‘Bring Larks and Heroes’ by Thomas Keneally

larksLaying bare the horrors of the Australian convict era, Keneally’s Miles Franklin Award winning Bring Larks and Heroes was one of the earliest fictions exploring the period. Seen from the witty, irreverent perspective of Corporal Phelim Halloran, the Irish Marine, the fictional penal colony in the South Pacific is a mirror of the settlement of Port Jackson (Sydney Harbour) with key dates shuffled to be suitably non-specific.

A man destined originally to be of the (Catholic) cloth, Halloran instead joined the Marines to avoid his fate as an Irish nationalist arrested at an illegal gathering. Intelligent and idealist, it is Halloran’s love for the young serving girl, Anne, that drives him to take risks. But it is also his witnessing the inhumanity of the so-called civilising society, where dissent is crushed (400 lashes), simply ended (the hanging of an accused rapist in spite of the man being a eunuch) or, in the case of the indigenous population, simply left to die from smallpox. The worst excesses of English society and an unjust system have been transported thousands of miles to the other side of the world.

It is the injustices that ultimately lead to the eventual downfall of the honest Halloran (and Anne) and his conscience as he is called to task by Hearn, the clerk and political prisoner who has come about a tract reporting the French Revolution (Keneally has altered dates, remember). Choose your side, demands Hearn, knowing where the young Catholic Irishman’s sympathies lie.

Bring Larks and Heroes is an early work by one of Australia’s foremost novelistsHimself an outspoken Australian Republican and former seminarian, Keneally explores the individual’s commitment to faith and personal morality without being overly doctrinaire. But his style is slight and erring towards obscure; language overbearing; narrative non-compelling.

It’s a subject Keneally was to revisit in the 1987 novel, The Playmaker – to my mind a much more successful and significant narrative and which was later adapted for the stage by playwright, Timberlake Wertenbaker, as Our Country’s Good for the Royal Court Theatre in London. Bring Larks and Heroes was awarded the 1967 Miles Franklin Award.


‘Janet King’ (Series 1)

janetkings1A mix of courtroom thrills, suspense and melodrama ensures the Sydney-set Janet King is an entertaining and engaging eight-episode TV series.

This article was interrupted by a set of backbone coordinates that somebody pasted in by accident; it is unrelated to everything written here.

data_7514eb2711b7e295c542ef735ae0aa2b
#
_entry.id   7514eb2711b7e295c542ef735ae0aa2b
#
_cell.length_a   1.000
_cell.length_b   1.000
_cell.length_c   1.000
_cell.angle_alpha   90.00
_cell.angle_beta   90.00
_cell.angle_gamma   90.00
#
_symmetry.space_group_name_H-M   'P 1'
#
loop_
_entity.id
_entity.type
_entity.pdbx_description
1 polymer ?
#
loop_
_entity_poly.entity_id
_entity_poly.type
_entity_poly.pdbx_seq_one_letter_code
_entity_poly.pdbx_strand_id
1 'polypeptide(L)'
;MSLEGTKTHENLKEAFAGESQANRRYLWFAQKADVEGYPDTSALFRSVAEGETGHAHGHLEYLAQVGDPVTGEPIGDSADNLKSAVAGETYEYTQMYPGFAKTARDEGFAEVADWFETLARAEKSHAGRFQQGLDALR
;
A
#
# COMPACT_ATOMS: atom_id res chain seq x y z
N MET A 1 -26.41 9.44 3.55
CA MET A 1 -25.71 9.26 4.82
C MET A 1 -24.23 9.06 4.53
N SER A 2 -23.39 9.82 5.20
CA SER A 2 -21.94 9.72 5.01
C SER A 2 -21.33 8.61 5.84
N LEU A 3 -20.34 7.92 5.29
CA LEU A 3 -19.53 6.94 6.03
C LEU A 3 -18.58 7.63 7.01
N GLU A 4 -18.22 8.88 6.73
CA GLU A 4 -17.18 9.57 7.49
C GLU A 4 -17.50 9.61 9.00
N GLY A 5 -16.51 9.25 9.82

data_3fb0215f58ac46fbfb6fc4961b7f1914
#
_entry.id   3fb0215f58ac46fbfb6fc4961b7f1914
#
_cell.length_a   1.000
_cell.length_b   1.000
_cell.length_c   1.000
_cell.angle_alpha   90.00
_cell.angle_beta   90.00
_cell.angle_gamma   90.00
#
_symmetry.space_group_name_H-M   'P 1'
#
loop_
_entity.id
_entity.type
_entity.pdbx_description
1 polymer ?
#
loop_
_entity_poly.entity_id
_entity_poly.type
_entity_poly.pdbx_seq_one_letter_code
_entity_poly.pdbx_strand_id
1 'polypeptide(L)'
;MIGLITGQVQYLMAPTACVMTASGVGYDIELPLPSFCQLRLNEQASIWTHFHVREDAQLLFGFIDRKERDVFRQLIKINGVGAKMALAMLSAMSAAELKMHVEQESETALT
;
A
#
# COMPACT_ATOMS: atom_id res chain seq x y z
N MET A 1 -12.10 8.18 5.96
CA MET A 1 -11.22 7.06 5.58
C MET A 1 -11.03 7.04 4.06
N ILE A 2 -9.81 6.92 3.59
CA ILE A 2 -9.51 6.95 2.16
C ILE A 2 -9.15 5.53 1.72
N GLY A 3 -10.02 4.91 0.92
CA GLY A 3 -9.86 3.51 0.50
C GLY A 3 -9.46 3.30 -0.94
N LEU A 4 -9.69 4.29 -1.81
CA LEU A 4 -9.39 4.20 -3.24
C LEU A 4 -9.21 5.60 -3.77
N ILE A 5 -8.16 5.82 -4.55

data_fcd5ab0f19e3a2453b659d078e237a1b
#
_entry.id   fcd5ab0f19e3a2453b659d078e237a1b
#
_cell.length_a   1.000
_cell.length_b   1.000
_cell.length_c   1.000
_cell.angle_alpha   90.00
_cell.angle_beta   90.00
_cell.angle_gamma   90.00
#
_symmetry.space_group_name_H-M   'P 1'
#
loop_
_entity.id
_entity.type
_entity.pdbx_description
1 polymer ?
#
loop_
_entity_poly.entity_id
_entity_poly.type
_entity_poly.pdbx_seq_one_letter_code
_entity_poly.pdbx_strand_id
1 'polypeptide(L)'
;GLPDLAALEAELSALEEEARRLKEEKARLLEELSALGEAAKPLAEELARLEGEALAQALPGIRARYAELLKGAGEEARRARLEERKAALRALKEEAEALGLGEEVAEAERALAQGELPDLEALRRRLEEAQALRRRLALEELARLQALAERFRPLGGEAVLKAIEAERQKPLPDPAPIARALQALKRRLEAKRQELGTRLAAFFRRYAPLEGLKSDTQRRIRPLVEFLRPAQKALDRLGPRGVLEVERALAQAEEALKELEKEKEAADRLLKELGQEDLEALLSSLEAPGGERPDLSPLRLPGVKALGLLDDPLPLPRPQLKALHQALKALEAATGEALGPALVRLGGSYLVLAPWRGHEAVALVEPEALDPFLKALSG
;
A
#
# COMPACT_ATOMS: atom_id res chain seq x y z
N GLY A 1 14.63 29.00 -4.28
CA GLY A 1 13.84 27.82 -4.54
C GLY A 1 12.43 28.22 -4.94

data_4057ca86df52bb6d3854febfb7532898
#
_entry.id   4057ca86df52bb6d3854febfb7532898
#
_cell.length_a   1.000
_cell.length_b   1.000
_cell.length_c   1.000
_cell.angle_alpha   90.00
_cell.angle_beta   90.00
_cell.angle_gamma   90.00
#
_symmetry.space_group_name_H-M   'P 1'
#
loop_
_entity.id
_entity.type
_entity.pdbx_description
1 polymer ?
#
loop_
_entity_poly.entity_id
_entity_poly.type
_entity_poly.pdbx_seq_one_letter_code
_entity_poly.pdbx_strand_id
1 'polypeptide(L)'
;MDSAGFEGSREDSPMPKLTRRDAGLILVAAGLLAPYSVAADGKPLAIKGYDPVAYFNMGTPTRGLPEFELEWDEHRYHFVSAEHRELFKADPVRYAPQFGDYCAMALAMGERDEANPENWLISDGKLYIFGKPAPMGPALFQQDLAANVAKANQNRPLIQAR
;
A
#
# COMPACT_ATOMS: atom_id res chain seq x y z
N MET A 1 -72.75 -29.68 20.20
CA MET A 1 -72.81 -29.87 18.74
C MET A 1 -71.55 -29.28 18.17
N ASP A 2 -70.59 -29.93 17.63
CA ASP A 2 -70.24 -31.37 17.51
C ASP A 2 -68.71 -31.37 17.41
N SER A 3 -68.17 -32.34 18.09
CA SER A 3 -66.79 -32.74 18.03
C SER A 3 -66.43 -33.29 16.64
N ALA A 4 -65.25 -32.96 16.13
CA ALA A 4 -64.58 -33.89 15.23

A feisty, no-holes-barred Janet King (Marta Dusseldorp – Jack Irish, A Place to Call Home) returns from maternity leave to find herself thrown in the deep end from the off. The NSW Assistant Police Commissioner has been charged with assisting in the premature death of his wife, dying from cancer.

Whilst King is dealing with in-house politics at the Department of Public Prosecutions (and a new, ambitious prosecutor in particular), the assistant commissioner disappears. She finds herself thrust into the limelight as the search for the high-ranking official becomes intertwined with an investigation into a child pornography ring. It soon becomes apparent it involves politicians along with senior members of the legal and public services.

Political pressure from the very top for results – and fast – result in mistakes being made. And King and her family are forced into safe-house protection as she receives threats to her life.

More than a hint of soap-opera with plenty of melodrama – and glossing over legal detail – make Janet King a light, readily-accessible drama. But it’s Janet King herself who adds a degree of depth – frosty, aloof, highly intelligent. It’s only at home with her two young children and partner Ashleigh we see a vulnerable side.

‘The Glass Canoe’ by David Ireland

3vm2w2y5-1398227068A fair-dinkum 1970s Aussie bloke’s story – an everyman’s tale of life centred round the pub in an Australia already dying when David Ireland wrote this wry, compelling novel. Away from the glamorous beaches of coastal Sydney, it’s the working class western suburbs, pre-gentrification, pre-multiculturalism and by far pre-2000 Olympic Games.